The treble is very present — not overdone, but clean and clear enough even when modern, brighter music comes on. It doesn’t become irritating, at least at my moderate listening levels, as can easily happen with cheaper headphones.

The subtle sounds on high-quality recordings don’t have the finesse I get from the Utopias on my system. While I can hear instrument notes decay and echo, those sounds disappear faster and are more “one note” than from the Utopias, which reveal layer upon layer of detail. Despite that, once or twice I ended up looking up from my computer thinking I’d heard a sound from elsewhere in the house when it was a sound coming from within the studio on the recording.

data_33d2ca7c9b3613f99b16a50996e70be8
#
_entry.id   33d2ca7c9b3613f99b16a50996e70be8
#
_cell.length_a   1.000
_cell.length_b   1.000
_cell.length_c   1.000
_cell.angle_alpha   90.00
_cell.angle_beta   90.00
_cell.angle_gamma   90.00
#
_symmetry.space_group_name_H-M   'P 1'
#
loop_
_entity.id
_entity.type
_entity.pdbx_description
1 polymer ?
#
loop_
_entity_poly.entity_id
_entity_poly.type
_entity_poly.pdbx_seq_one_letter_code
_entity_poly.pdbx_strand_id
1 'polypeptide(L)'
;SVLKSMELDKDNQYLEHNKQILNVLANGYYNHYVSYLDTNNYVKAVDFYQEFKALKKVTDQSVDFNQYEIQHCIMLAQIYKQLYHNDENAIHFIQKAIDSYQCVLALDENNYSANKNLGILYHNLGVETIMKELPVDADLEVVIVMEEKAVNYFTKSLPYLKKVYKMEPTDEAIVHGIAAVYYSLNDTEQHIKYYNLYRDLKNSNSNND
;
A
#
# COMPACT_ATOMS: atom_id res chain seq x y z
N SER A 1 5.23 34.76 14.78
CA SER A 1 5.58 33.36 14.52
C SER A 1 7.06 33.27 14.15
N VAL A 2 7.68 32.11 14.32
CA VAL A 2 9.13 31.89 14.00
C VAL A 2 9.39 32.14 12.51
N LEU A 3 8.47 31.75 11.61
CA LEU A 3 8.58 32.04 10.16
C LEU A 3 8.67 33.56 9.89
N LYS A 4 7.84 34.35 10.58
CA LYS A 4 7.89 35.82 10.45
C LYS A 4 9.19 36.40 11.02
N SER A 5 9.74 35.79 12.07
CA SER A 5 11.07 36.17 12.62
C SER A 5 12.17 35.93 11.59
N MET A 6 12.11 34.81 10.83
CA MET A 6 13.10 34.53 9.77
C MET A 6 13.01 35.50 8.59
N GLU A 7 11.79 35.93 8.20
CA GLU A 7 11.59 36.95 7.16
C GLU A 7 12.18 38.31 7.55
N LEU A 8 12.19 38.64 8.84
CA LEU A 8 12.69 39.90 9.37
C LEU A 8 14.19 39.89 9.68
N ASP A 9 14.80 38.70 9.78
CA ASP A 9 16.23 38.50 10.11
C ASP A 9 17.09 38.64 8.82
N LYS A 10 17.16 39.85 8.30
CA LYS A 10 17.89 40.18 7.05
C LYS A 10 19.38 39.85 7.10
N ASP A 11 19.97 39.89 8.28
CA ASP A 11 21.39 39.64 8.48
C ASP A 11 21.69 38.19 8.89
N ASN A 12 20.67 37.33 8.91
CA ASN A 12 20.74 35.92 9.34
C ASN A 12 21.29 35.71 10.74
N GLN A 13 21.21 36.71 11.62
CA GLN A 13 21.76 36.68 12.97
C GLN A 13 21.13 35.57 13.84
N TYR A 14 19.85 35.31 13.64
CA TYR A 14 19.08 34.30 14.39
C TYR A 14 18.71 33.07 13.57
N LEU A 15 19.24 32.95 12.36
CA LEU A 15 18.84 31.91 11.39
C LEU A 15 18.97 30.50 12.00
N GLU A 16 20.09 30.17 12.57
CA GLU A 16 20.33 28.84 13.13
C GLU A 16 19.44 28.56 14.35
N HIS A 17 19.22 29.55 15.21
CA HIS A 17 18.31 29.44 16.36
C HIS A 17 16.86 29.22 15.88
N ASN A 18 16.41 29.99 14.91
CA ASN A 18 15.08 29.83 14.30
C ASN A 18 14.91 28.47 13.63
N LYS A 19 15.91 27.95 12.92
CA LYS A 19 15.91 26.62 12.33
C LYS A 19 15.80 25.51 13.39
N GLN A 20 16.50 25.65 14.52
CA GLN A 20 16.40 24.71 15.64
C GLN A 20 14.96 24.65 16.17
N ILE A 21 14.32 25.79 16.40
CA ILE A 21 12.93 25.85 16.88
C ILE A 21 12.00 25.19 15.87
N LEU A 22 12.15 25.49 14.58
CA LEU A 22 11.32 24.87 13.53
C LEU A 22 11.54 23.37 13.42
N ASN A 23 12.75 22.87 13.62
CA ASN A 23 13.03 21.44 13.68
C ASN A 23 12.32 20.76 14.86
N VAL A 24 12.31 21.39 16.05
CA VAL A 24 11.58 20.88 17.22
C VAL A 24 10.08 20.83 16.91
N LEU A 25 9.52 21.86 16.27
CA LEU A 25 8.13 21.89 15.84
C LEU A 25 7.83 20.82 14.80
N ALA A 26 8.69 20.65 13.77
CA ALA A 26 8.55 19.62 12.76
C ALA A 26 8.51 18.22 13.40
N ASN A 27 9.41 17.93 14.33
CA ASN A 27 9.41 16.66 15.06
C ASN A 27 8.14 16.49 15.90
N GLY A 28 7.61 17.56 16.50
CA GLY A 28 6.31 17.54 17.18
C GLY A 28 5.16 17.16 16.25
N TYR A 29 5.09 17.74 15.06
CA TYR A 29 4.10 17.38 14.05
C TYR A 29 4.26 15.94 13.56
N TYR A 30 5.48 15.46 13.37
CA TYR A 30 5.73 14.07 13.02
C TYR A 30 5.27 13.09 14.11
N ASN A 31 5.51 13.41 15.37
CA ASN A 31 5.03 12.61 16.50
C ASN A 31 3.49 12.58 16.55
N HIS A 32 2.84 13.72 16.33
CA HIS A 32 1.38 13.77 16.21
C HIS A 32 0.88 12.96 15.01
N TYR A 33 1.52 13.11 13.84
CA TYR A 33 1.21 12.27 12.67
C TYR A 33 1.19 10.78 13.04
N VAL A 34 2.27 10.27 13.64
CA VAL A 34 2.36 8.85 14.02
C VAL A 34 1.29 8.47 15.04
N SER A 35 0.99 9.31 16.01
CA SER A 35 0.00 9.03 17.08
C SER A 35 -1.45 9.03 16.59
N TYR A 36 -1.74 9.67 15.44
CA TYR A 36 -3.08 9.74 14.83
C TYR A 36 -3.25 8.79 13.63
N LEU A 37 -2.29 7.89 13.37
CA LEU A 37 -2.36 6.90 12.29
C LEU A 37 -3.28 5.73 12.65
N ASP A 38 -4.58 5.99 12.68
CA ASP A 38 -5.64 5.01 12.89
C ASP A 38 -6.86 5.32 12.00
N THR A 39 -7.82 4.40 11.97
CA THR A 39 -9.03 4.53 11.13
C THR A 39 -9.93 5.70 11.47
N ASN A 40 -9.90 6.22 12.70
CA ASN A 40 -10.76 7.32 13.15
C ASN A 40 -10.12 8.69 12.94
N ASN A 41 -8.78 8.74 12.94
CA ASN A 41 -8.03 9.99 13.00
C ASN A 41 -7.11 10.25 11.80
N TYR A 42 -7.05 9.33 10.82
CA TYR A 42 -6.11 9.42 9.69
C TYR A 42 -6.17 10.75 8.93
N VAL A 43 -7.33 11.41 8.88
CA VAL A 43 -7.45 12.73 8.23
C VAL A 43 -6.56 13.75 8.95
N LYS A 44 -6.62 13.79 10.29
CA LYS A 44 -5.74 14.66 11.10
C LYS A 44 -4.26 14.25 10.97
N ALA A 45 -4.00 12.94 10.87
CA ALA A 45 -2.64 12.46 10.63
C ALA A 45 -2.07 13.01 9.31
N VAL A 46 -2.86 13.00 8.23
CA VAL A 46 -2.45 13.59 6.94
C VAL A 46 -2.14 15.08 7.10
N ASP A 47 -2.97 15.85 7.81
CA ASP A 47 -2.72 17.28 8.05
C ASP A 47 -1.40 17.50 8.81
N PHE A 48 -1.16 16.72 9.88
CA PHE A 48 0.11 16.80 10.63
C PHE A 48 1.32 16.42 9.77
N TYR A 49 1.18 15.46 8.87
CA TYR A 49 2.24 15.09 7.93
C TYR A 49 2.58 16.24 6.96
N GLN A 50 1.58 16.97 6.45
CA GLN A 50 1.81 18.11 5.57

The bass, despite being a bit on the light side on some tracks, is where the Elex totally nails things. There is an absolutely delicious precision with excellent amount of detail for headphones in this price range. This allowed me to enjoy listening with the Elex, even though I have better headphones on hand.

I tried the Elex out of a variety of gear I have hear and they drove readily easily and consistently out of everything. Switching from, say, a Chord Mojo to my main rig, I could make out an increase in clarity, suggesting to me that at the $799 price Massdrop are asking, they are going to give other headphones in this price range a very serious challenge.

The only negatives I can find are that the treble, at least to my ears, can come across as a tiny bit metallic (irony not intended) and the very low bass doesn’t come out with quite the strength that would be ideal (see music impressions). In all other areas, the Elex makes the music I listen to highly enjoyable.